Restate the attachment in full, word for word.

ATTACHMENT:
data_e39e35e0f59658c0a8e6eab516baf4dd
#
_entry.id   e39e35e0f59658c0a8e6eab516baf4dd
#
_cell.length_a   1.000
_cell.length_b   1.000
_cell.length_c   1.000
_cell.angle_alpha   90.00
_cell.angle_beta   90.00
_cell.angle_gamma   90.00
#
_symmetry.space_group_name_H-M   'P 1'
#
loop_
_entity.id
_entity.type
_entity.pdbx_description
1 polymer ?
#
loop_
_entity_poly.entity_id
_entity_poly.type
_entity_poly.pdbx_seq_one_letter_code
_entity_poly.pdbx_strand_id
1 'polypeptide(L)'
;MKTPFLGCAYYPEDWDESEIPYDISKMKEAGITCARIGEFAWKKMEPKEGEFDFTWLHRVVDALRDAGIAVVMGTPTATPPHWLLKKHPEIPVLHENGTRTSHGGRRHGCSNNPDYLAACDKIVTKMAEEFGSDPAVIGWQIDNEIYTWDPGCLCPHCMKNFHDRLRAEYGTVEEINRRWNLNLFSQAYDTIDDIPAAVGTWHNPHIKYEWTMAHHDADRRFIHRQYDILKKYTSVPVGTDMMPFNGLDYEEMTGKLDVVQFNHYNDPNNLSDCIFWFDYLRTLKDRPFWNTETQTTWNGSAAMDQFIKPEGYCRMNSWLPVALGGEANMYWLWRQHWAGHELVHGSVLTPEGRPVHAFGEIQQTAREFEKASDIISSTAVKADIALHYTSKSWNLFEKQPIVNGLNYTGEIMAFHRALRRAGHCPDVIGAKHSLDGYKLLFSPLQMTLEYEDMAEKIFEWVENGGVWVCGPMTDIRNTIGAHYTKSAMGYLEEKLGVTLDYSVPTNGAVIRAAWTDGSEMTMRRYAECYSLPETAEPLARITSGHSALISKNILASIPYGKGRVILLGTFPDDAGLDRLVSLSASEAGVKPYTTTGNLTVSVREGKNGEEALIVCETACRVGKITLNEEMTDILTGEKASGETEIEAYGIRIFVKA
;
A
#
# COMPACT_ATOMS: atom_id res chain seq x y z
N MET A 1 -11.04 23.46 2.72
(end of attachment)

data_e39e35e0f59658c0a8e6eab516baf4dd
#
_entry.id   e39e35e0f59658c0a8e6eab516baf4dd
#
_cell.length_a   1.000
_cell.length_b   1.000
_cell.length_c   1.000
_cell.angle_alpha   90.00
_cell.angle_beta   90.00
_cell.angle_gamma   90.00
#
_symmetry.space_group_name_H-M   'P 1'
#
loop_
_entity.id
_entity.type
_entity.pdbx_description
1 polymer ?
#
loop_
_entity_poly.entity_id
_entity_poly.type
_entity_poly.pdbx_seq_one_letter_code
_entity_poly.pdbx_strand_id
1 'polypeptide(L)'
;MKTPFLGCAYYPEDWDESEIPYDISKMKEAGITCARIGEFAWKKMEPKEGEFDFTWLHRVVDALRDAGIAVVMGTPTATPPHWLLKKHPEIPVLHENGTRTSHGGRRHGCSNNPDYLAACDKIVTKMAEEFGSDPAVIGWQIDNEIYTWDPGCLCPHCMKNFHDRLRAEYGTVEEINRRWNLNLFSQAYDTIDDIPAAVGTWHNPHIKYEWTMAHHDADRRFIHRQYDILKKYTSVPVGTDMMPFNGLDYEEMTGKLDVVQFNHYNDPNNLSDCIFWFDYLRTLKDRPFWNTETQTTWNGSAAMDQFIKPEGYCRMNSWLPVALGGEANMYWLWRQHWAGHELVHGSVLTPEGRPVHAFGEIQQTAREFEKASDIISSTAVKADIALHYTSKSWNLFEKQPIVNGLNYTGEIMAFHRALRRAGHCPDVIGAKHSLDGYKLLFSPLQMTLEYEDMAEKIFEWVENGGVWVCGPMTDIRNTIGAHYTKSAMGYLEEKLGVTLDYSVPTNGAVIRAAWTDGSEMTMRRYAECYSLPETAEPLARITSGHSALISKNILASIPYGKGRVILLGTFPDDAGLDRLVSLSASEAGVKPYTTTGNLTVSVREGKNGEEALIVCETACRVGKITLNEEMTDILTGEKASGETEIEAYGIRIFVKA
;
A
#
# COMPACT_ATOMS: atom_id res chain seq x y z
N MET A 1 -11.04 23.46 2.72